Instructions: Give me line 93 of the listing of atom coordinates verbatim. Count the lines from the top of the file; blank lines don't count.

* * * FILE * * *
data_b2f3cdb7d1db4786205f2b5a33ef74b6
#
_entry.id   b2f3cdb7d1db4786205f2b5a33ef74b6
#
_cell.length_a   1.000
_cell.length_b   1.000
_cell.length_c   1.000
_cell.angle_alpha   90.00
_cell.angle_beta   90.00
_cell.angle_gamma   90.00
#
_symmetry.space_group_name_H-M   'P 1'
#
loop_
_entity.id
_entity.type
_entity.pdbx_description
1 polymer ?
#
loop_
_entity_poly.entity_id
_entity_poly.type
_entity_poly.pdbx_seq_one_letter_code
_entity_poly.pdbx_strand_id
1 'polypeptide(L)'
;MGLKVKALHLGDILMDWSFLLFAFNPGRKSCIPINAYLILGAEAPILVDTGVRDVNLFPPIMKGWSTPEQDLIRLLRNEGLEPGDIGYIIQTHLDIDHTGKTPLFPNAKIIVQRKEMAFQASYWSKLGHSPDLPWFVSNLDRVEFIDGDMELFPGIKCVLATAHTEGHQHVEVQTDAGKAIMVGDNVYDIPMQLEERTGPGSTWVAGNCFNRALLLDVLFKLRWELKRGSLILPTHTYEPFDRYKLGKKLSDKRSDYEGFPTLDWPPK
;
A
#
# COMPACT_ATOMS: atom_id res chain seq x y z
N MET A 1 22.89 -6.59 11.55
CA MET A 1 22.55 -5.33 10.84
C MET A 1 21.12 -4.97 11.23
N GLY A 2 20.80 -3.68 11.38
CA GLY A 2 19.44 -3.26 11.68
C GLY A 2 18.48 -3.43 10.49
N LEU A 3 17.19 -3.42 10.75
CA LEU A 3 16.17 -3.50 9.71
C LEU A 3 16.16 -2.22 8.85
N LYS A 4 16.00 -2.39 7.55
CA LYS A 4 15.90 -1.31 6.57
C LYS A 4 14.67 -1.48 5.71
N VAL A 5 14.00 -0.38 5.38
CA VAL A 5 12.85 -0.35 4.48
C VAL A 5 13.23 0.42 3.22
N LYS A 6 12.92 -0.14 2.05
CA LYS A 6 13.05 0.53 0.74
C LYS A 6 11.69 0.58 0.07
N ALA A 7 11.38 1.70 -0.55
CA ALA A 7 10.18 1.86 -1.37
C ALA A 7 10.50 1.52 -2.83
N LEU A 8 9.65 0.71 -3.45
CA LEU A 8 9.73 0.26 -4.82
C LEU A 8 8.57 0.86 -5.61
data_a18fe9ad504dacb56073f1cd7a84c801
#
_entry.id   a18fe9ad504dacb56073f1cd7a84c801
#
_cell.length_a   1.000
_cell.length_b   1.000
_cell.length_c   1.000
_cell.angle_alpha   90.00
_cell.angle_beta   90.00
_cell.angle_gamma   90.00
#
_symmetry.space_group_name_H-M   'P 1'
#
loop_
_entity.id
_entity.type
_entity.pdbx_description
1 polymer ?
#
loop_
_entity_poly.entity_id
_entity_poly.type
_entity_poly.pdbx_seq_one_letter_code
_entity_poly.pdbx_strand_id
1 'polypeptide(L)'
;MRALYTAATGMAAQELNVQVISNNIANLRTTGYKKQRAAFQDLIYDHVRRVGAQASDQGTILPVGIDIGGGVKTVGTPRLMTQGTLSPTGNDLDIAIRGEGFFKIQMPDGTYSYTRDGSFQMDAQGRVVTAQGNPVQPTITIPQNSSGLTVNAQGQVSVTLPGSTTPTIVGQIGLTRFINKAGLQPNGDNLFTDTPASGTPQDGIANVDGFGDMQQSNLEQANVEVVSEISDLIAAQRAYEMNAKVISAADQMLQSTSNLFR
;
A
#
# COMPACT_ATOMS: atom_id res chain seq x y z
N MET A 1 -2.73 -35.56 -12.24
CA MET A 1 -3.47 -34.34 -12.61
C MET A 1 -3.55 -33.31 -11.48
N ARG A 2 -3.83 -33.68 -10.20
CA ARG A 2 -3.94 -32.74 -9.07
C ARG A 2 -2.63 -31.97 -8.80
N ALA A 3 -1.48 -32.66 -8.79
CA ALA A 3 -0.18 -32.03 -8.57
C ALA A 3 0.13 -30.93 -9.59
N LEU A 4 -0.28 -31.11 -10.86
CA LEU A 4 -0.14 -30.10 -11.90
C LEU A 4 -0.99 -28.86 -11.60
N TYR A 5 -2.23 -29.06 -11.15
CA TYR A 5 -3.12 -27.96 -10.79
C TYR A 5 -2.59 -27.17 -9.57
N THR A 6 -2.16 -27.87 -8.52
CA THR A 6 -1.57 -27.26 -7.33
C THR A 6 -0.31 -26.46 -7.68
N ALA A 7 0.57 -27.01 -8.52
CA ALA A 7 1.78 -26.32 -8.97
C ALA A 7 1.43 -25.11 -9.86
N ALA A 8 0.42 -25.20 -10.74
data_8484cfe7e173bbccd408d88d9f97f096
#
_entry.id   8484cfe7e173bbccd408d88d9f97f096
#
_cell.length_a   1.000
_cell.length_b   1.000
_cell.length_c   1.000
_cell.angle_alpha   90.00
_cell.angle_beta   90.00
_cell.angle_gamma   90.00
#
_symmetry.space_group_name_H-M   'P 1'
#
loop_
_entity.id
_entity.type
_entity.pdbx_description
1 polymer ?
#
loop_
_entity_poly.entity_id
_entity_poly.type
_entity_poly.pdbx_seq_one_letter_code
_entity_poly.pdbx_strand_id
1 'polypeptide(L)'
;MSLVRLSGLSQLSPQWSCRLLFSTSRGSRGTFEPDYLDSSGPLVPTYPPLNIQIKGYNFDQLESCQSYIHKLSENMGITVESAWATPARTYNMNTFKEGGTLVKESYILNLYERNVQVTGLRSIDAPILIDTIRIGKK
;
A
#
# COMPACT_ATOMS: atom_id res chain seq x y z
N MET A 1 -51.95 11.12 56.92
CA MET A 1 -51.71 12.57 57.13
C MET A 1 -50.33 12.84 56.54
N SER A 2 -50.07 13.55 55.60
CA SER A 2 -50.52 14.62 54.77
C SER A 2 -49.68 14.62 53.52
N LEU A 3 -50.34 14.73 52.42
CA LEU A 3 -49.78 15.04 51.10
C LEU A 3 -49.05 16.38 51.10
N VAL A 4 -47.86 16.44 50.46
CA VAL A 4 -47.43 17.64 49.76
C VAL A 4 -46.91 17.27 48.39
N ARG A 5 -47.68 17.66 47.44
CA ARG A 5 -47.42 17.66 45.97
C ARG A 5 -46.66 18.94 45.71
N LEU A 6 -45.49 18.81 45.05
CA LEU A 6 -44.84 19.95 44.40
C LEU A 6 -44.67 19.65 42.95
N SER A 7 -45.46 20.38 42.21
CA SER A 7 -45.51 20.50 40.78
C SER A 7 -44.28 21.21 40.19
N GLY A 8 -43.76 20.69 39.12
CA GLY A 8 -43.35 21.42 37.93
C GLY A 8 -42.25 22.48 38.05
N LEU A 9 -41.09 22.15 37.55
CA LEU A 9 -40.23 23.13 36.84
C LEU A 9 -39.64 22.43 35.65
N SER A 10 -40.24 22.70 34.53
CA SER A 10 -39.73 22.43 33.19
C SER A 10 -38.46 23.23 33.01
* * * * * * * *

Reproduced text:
C ALA A 3 0.13 -30.93 -9.59